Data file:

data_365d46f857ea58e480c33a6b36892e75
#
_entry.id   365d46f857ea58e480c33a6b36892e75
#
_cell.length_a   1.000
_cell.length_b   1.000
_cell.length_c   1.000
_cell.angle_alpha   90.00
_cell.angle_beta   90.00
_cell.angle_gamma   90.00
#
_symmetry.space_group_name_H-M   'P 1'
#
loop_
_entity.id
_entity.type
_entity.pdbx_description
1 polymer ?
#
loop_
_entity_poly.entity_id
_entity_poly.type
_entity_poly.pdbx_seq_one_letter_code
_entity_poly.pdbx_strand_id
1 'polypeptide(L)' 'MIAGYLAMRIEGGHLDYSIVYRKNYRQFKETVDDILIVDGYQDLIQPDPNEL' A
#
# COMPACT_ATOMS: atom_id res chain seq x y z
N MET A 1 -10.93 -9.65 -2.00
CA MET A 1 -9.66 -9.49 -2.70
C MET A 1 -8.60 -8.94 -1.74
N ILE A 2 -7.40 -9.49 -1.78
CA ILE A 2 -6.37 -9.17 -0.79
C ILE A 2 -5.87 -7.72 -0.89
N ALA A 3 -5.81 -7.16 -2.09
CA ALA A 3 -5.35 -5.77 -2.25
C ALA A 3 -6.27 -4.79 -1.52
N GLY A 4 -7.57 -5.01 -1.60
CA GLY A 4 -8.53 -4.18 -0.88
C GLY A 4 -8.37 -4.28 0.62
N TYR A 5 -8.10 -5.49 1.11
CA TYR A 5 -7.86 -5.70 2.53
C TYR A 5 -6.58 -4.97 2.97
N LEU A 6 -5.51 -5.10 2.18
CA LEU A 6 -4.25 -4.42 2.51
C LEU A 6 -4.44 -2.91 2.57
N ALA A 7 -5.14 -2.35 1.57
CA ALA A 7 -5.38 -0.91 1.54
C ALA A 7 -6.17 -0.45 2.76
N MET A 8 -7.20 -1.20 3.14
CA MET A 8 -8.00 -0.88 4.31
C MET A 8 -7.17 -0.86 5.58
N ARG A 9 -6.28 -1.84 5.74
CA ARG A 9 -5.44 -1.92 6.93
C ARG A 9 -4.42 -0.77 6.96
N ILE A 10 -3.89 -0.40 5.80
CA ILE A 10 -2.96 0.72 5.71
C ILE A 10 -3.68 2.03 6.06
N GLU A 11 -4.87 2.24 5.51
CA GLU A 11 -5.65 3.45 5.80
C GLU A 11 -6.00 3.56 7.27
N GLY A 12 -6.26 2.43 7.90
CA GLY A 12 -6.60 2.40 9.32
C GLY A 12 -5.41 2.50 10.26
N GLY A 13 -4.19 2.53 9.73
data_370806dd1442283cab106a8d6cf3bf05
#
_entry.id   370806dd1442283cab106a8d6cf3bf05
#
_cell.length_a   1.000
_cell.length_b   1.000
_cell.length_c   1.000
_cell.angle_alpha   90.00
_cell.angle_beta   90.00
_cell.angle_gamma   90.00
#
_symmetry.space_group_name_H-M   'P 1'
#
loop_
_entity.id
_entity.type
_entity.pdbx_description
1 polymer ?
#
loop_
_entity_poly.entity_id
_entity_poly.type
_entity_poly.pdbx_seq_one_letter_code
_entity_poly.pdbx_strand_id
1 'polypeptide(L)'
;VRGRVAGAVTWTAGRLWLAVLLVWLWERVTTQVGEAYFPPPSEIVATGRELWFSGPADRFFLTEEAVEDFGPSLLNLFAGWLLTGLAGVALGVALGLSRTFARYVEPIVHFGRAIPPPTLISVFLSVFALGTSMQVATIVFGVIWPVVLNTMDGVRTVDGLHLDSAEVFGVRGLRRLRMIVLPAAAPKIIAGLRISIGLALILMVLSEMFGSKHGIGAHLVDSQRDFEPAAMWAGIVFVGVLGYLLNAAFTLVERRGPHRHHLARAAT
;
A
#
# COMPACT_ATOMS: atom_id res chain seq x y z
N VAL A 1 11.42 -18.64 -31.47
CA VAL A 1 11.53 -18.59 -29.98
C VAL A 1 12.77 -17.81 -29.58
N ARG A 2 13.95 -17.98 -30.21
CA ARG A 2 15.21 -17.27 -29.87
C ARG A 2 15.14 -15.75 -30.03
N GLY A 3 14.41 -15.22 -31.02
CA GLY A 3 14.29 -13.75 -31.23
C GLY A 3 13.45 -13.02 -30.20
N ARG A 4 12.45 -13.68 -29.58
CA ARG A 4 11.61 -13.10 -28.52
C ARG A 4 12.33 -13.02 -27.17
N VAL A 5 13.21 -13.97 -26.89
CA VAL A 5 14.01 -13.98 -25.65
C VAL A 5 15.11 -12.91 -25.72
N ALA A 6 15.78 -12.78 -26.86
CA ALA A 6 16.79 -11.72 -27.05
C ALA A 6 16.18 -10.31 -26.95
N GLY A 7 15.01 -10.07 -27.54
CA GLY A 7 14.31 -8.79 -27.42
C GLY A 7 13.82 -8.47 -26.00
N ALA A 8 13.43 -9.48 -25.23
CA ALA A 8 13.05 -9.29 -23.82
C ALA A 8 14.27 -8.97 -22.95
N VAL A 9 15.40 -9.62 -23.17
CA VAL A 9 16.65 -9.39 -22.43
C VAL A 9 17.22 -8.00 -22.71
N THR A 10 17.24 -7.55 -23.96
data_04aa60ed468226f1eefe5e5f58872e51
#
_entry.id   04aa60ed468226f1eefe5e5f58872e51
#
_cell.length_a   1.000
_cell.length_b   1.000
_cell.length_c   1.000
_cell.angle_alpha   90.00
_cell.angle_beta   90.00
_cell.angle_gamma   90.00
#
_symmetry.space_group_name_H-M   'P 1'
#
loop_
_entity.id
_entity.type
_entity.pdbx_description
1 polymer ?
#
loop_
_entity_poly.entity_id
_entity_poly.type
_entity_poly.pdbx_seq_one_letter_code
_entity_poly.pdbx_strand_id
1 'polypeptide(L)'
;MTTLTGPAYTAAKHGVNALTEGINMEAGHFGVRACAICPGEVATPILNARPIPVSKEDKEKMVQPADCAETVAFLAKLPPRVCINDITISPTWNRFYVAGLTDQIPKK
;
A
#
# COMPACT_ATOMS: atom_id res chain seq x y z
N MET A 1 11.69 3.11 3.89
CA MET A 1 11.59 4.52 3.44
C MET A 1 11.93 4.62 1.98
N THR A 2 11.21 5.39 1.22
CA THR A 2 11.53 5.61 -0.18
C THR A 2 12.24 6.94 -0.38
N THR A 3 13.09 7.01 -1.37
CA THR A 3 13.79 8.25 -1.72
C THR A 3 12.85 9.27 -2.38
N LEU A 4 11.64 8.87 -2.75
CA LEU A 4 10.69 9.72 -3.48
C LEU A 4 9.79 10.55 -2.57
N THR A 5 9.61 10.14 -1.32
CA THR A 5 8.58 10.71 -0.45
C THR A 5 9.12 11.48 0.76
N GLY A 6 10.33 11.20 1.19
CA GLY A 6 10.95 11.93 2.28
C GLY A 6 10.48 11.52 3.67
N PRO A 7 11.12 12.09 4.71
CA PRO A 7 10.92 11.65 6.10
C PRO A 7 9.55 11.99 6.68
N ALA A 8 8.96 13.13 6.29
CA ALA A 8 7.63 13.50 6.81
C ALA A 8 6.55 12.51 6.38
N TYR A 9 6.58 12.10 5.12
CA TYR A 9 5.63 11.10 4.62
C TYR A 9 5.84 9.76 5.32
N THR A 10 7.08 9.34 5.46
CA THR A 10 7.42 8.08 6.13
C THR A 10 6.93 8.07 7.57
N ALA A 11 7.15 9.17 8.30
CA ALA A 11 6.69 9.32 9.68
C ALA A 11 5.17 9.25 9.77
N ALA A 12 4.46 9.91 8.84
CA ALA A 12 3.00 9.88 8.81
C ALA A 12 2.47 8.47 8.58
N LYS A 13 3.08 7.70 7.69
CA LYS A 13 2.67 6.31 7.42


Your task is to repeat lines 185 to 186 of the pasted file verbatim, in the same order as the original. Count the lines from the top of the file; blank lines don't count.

C ALA A 11 5.17 9.25 9.77
N ALA A 12 4.46 9.91 8.84